Silicon Graphics International (SGI) handles computing on a large scale. The company provides high-performance computer servers that are based on the Linux operating system and designed for large-scale data center deployments. SGI also offers data storage servers, as well as modular data center systems sold under the ICE brand. Its equipment is tailored to quickly access, analyze, process, manage, visualize, and store large amounts of data. SGI targets the IT, Internet, financial services, government, and electronics sectors, as well as scientific community. Clients have included
(18% of sales in 2014),
. In November 2016 SGI was acquired by
Change in Company Type
HPE closed on the $275 million deal for SGI in November 2016. HPE plans to deploy SGI's supercomputing capabilities to beef up HPE's enterprise offerings to provide faster and higher capacity analytics to customers. The deal is expected to close in early 2017.
About 74% of SGI's sales come from of its product business and the other 26% was generated by the services unit.
The product segment contains products from both High Performance Computing (HPC) and High Performance Data Analytics (HPDA) operating segments as well as compute solutions, which include scale-out computing, scale-up computing, software, and cloud/web products.
The service segment focuses on technical services such as hardware and software maintenance, system installation, and configuration. The division also offers consulting, systems design, and support, as well as on-site staffing for customers.
About 46% of SGI's revenue comes from customers outside the US. Overall, North America and South America accounted for 54% of SGI's sales, followed by Asia/Pacific at 24% of revenue, and Europe at 20%.
SGI is based in Milpitas, California, and conducts assembly and testing at a plant in Chippewa Falls, Wisconsin. SGI's offices in Japan, France, Germany, and the UK are used for sales, services, research and development, and administration.
Sales and Marketing
SGI has more than 6,500 customers, who it reaches through a direct sales force in nearly 20 countries and a network of resellers and distributors.
Government agencies generate about 45% of SGI's revenue. Government customers include education and research institutions. A portion of those sales are made through system integrators.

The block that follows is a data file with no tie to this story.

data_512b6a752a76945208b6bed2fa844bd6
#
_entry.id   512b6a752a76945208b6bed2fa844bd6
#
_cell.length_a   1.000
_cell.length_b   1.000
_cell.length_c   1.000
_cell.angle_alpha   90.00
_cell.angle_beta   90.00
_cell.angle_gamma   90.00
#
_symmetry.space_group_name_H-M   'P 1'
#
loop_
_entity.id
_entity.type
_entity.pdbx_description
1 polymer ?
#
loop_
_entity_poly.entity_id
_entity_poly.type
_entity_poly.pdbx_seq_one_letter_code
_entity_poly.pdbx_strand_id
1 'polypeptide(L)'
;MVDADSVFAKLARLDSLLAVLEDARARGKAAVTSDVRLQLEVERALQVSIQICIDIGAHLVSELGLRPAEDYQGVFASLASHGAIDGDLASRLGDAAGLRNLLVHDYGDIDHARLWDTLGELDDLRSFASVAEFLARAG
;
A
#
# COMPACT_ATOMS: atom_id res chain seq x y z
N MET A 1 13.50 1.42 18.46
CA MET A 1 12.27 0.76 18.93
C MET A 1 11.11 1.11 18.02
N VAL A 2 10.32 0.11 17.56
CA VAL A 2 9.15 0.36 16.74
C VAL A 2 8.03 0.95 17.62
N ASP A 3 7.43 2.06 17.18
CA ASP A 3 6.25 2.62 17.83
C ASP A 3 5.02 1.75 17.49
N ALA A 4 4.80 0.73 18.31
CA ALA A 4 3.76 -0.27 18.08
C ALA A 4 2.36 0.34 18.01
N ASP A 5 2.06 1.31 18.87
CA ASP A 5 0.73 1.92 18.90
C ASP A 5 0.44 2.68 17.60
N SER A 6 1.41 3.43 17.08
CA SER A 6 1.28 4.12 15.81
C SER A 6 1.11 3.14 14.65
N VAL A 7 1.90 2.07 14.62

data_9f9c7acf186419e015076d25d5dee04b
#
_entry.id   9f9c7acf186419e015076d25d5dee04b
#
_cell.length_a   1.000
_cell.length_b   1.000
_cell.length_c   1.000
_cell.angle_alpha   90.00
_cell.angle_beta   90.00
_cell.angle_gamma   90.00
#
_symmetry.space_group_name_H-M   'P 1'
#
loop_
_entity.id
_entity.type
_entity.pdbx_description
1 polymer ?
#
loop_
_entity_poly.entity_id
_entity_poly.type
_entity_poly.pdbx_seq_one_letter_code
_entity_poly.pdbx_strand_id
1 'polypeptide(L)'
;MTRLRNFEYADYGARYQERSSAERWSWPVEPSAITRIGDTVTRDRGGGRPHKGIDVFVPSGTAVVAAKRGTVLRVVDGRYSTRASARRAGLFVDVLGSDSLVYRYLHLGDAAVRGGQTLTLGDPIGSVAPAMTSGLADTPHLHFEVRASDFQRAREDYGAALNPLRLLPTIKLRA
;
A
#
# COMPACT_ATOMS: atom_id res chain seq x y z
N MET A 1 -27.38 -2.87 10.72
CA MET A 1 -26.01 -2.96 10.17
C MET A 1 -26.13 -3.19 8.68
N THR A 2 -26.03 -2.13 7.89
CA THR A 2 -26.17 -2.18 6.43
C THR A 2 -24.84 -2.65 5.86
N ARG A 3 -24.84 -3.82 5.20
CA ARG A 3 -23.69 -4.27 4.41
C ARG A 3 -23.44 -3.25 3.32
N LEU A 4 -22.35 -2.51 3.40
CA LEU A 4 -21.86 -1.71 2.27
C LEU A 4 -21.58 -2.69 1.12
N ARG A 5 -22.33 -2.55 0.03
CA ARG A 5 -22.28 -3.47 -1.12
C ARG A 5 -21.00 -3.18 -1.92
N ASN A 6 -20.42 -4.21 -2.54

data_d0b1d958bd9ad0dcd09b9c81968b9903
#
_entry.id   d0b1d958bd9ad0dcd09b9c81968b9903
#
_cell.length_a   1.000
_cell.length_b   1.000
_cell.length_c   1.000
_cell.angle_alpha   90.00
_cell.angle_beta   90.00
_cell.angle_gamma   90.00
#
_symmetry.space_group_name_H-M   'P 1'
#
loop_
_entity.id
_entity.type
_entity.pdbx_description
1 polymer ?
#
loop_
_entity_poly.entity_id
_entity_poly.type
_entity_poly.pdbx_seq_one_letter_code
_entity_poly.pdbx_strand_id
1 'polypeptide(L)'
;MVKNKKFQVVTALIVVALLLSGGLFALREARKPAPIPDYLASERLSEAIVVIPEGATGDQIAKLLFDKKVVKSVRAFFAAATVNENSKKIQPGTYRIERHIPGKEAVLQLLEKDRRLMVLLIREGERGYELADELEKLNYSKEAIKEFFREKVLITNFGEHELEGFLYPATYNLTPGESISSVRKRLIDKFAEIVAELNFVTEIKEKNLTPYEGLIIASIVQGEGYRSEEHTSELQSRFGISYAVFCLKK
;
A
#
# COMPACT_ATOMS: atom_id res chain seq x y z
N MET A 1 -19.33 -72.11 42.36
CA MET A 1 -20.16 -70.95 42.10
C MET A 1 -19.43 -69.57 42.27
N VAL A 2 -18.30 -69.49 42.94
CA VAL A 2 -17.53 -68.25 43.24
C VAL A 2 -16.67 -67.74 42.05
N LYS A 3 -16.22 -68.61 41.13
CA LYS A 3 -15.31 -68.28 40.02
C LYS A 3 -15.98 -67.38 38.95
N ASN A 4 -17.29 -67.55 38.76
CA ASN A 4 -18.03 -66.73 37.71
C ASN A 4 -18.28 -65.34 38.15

SGI reported its 2016 (ended June) financial results before the HP Enterprise deal.
In 2016 SGI had a bit of a bounce in revenue with a 2% increase to about $524 million. A 5% rise in product sales came from large strategic project wins in Europe and Asia. Services sales notched down 2% for the year.
The sales rise helped reduce SGI's net loss to $11 million in 2016 from $48 million in 2015. A reduction in headcount helped reduce the loss.
Cash flow from operations popped into positive territory at $27 million, on decreases in accounts receivable and inventory, compared to a negative $97 million in 2015.
SGI is moving away from it older cloud computing business and directing its attention and resources to areas that should bring higher margins. Those areas include High Performance Computing, High Performance Data Analytics, storage, and services. The company will expand its business in several vertical markets, including weather and climate; physical sciences; life sciences; energy, aerospace and automotive; financial services; internet; and media and entertainment.
Those changes set the company in good stead for its acquisition by HP Enterprise, particularly in the data analytics area.
The company took its pre-HP form when Rackable Systems bought the assets of high-performance computer pioneer Silicon Graphics, Inc. (SGI) for $42.5 million in cash in 2009. Rackable expanded its product line, customer base, and geographic reach with the acquisition, and the company adopted the better-known SGI brand in an effort to tap a larger global market. Uniquely for a computer maker, the company performs all of its manufacturing, assembly, and testing at a facility in the US.